Shaun Usher notes in his beautiful coffee-table book, Lists of Note, that when first released in the early 1970s, Maurice Sendak’s In the Night Kitchen caused quite a stir for one particular reason: its protagonist — a young boy named Mickey — was drawn nude. Fearful of their children seeing an innocent picture of a fictional boy’s genitals, some parents and librarians took the liberty of drawing nappies on Mickey (see below); others thought it easier to just burn the entire book.
40 years later, issues regarding tastefulness, censorship and propriety (in relation to works for children at least) continue to challenge and debilitate artists in all mediums – theatre being no exception.
So what are those difficult things that we can talk about when making performance work for young people? What should we be discussing with our smaller audiences? And what are those things that are better left well alone?
The reason I’m asking these questions is that, at Bootworks, we’ve just developed a show for families about the death of a mother. It’s called The Many Doors of Frank Feelbad and sees the main protagonist, Frank, undertake a journey to try and find his Mum (with the children in the audience adopting the role of helpers). As his journey progresses, various characters help him negotiate the five incremental stages of grieving, the culmination being that Frank is told (quite explicitly) that his Mum has died.
Tackling an issue as loaded and potentially “nerve-touching” as bereavement was always going to be challenging. Worst-case scenarios flood our heads. How will we cope if all the children burst into tears en masse? What if we’re inundated with complaints from overly precious parents? Might the audience revolt when we chop the chicken’s head off in the second act*? Surely any potential programmer will positively palpitate at the thought of a limited capacity show for 36 people, about dying? Communicating the content of the performance also requires careful navigation – and when the average price of a family theatre ticket is nearing the £40 mark, you can’t blame parents for deferring to more regular fare. Cats in Hats and Gruffalos will fill rooms up and down the country because of the recognition of the well-loved characters. But, as such, children’s theatre runs the risk of peddling the familiar season after season. Perhaps it’s not so radical a proposal to suggest that kids, and their families, deserve greater diversity in their theatrical experiences.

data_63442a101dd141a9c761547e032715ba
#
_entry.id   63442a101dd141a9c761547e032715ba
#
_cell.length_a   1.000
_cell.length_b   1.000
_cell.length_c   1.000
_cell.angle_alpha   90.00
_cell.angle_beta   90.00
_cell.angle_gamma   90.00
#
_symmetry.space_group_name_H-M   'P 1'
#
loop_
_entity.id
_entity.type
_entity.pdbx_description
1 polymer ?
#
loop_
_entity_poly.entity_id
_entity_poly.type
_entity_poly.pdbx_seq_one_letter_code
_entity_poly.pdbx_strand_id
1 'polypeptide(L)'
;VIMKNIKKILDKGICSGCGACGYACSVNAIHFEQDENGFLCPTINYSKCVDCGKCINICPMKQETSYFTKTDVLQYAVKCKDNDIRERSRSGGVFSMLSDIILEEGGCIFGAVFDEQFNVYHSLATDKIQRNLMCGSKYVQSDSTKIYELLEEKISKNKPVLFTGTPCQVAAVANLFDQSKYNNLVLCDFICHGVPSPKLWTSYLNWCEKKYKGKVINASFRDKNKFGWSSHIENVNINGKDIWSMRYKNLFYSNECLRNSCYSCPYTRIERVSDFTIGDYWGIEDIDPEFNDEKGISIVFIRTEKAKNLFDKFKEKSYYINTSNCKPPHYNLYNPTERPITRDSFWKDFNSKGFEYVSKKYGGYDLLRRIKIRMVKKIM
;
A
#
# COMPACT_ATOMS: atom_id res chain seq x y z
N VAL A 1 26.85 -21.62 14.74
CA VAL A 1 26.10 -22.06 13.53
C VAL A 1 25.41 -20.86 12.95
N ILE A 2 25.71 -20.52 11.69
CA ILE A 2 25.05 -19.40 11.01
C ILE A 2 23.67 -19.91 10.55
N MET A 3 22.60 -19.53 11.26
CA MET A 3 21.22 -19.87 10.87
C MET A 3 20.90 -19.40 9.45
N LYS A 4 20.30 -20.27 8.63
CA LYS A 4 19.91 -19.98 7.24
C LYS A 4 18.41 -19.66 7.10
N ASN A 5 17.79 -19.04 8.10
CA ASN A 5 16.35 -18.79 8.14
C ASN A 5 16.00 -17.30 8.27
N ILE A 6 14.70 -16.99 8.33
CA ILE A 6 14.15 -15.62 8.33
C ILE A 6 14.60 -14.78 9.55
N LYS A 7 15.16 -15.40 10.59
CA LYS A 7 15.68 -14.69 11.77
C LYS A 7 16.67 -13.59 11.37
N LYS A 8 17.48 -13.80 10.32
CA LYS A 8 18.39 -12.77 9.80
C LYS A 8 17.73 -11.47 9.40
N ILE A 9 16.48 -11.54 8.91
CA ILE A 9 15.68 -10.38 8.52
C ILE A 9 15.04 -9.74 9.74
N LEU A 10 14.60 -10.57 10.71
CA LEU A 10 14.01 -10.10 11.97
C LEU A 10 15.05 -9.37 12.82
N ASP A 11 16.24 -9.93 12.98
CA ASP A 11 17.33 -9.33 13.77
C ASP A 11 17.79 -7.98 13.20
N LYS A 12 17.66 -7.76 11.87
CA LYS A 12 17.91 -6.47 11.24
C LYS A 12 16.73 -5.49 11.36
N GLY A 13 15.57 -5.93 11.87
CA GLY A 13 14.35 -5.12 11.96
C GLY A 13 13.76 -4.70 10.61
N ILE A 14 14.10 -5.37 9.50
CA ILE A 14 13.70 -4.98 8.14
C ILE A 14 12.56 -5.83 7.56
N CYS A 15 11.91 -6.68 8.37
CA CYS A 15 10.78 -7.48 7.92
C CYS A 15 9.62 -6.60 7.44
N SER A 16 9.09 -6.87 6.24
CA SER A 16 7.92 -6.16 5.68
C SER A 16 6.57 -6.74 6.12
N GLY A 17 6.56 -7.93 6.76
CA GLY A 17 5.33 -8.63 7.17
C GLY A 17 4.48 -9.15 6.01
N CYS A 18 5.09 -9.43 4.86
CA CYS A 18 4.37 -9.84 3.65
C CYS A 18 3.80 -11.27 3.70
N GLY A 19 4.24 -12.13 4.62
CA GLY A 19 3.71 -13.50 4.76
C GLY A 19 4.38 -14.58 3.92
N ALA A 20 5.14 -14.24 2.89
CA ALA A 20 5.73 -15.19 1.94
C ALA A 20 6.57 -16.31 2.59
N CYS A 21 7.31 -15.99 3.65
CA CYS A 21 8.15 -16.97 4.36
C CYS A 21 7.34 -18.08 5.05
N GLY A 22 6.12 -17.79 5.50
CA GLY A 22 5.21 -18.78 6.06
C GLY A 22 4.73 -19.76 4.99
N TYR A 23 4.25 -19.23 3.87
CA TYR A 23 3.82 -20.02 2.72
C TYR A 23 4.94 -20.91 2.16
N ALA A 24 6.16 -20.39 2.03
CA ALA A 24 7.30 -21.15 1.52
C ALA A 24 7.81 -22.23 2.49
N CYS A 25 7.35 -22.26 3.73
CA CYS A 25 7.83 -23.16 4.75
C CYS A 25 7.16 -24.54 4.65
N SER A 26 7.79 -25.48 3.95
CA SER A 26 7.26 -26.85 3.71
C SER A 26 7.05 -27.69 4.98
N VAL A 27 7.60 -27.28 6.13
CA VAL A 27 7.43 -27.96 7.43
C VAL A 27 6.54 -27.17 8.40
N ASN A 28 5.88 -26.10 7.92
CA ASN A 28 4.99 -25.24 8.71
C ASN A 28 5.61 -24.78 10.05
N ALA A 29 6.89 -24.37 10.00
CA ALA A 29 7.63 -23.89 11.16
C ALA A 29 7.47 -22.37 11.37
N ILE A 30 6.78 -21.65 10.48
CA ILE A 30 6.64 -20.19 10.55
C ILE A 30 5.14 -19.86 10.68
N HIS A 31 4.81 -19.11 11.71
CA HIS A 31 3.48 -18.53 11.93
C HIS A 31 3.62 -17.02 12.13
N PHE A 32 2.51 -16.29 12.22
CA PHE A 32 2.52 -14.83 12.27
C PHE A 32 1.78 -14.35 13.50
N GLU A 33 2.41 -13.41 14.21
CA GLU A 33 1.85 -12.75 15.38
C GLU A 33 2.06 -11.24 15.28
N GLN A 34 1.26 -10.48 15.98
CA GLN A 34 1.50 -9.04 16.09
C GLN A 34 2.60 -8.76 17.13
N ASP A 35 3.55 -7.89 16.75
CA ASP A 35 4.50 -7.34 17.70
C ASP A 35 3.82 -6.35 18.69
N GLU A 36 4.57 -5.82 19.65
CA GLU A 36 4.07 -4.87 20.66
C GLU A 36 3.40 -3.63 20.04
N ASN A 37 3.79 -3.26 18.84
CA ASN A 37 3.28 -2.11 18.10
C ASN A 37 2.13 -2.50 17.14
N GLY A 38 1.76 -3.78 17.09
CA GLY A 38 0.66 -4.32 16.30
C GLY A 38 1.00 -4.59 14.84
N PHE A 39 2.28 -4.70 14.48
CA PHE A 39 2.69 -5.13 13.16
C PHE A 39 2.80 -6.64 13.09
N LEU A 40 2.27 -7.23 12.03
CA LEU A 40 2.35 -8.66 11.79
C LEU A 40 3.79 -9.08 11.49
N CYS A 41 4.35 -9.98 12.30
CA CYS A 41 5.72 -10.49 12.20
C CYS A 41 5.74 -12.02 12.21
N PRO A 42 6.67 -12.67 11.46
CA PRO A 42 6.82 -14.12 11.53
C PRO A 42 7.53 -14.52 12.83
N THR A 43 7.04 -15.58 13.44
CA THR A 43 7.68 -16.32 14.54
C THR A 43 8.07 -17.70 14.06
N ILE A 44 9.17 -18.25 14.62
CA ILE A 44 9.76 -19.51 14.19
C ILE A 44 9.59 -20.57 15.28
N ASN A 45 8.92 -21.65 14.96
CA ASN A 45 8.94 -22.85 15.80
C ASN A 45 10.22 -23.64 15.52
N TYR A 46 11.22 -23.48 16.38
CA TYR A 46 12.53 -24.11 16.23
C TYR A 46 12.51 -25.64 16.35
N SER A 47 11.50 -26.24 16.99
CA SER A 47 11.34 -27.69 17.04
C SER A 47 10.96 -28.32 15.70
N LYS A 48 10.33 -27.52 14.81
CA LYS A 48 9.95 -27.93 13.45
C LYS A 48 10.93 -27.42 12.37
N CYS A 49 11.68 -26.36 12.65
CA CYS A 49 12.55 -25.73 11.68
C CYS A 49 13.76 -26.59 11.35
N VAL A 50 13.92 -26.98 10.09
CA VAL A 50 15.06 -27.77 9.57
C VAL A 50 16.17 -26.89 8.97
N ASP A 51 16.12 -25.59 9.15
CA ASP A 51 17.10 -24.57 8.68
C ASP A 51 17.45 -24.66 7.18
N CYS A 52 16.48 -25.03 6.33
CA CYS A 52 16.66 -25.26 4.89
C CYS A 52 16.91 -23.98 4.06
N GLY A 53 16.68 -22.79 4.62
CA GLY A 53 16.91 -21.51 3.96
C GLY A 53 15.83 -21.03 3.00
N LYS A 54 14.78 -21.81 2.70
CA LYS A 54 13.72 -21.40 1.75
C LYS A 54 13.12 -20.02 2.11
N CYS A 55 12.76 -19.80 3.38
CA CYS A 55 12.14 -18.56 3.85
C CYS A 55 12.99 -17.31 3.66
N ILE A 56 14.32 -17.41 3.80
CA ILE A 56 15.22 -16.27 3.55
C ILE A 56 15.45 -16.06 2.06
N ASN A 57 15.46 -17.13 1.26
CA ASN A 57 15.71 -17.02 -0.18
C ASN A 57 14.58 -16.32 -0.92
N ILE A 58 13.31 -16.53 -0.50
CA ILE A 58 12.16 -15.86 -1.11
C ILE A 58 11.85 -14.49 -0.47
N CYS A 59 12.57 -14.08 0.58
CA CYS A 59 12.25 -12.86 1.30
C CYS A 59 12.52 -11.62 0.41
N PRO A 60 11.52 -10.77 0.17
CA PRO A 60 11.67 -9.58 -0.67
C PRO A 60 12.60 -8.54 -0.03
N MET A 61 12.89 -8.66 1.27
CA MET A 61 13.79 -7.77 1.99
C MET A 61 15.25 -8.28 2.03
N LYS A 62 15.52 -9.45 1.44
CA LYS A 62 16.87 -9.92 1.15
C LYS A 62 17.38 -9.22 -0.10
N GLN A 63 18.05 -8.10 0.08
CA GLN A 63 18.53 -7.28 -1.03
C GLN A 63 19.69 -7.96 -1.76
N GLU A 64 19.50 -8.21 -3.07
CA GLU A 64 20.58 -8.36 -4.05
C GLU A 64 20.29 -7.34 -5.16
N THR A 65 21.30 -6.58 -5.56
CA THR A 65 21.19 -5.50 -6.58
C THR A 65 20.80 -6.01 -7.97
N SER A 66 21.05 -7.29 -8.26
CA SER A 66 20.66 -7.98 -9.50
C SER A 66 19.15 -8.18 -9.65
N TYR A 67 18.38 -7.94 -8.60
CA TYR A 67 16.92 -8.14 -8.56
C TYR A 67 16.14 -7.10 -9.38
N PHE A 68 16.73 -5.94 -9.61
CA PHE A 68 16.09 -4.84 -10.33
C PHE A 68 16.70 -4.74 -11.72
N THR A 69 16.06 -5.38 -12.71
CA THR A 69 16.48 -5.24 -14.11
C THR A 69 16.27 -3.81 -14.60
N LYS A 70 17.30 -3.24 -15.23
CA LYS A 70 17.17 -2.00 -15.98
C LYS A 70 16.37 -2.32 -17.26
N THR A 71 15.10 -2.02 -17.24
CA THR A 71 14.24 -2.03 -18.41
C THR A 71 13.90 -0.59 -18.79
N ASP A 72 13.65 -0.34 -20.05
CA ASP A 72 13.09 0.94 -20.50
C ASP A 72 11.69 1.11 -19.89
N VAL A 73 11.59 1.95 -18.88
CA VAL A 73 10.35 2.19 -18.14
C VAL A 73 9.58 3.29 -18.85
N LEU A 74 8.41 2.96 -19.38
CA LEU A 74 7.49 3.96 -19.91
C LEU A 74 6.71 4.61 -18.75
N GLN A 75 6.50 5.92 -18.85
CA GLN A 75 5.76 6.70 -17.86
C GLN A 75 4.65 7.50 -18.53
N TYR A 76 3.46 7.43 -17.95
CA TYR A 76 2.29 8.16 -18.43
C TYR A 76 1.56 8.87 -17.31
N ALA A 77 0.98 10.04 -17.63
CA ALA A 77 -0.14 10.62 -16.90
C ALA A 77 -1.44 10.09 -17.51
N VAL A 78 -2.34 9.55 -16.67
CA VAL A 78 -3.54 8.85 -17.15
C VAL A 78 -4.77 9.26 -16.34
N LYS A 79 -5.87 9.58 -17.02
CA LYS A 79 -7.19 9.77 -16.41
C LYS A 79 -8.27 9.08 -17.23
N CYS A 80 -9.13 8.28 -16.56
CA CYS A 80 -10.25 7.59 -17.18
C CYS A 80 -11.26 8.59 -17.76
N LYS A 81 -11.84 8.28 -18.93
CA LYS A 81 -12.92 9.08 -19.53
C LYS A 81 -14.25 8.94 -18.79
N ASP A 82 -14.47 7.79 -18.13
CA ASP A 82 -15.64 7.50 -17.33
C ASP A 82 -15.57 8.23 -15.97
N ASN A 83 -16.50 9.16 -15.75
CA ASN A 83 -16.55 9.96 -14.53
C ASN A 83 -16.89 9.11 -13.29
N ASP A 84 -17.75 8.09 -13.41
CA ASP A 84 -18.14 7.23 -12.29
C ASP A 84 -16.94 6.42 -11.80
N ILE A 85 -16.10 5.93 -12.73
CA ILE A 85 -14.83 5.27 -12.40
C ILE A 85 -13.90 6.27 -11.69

Having now presented a number of first outings of The Many Doors of Frank Feelbad, with a host of invested and supportive partners including Warwick Arts Centre, artsdepot, Stratford Circus, Worthing Theatres, HOME and the University of Chichester, I’m more assured than ever of the importance of providing children with performances that spark much more complex questions, and address less trodden thematic terrain.
There is, of course, a balance to be struck. Nobody wants to subject a child to something tantamount to a traumatic episode. But neither should theatre-makers feel that they need shy away from making work that “explores the whole spectrum of a child’s emotional literacy”. Or so suggests Jude Williams of The Letter J whose work, Grandad and Me, sensitively addresses the paternal loss of a small girl. After all, if one of the primary motivations of bringing children to the theatre is to develop their empathetic capacity then perhaps exposure to these darker hues of human existence goes some way towards furnishing that logic.